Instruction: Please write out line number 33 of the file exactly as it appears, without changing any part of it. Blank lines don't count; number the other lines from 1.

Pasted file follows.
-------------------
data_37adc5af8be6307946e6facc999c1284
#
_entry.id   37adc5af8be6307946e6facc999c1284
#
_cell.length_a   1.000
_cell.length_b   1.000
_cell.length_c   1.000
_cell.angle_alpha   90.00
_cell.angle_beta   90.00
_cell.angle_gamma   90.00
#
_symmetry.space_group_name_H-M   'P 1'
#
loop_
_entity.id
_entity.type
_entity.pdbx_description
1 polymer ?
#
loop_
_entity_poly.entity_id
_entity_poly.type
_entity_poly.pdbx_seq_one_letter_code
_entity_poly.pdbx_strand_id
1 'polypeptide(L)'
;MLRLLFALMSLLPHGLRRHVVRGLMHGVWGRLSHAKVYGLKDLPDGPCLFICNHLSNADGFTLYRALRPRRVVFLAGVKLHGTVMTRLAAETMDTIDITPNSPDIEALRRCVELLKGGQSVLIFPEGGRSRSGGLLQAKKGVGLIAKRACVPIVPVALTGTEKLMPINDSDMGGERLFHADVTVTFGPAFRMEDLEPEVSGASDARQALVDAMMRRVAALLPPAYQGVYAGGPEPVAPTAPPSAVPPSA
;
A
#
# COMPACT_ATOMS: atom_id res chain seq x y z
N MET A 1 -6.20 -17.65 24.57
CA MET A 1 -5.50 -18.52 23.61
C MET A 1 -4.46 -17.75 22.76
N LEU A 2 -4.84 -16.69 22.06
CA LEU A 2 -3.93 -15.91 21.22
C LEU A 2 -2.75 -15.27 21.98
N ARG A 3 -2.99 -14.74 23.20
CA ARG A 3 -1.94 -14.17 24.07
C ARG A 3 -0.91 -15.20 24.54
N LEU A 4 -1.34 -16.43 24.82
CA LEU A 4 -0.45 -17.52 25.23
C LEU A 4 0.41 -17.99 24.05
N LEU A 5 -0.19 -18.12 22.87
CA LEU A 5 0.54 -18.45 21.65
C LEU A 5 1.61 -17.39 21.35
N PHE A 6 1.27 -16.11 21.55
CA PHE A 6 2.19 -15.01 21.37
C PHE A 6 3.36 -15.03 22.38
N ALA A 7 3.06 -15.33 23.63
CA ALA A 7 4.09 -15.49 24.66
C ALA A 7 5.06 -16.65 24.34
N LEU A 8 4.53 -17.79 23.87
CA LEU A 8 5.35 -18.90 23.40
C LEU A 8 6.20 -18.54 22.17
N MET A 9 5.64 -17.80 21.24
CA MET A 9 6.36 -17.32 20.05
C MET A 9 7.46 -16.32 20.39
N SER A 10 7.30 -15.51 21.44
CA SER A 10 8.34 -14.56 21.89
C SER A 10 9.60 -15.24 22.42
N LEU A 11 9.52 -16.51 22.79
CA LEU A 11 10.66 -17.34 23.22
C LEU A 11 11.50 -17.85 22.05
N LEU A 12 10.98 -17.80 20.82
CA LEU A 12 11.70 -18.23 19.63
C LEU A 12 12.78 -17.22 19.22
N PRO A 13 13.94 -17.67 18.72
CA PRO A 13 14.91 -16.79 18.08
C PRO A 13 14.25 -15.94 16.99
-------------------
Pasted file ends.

C MET A 1 -4.46 -17.75 22.76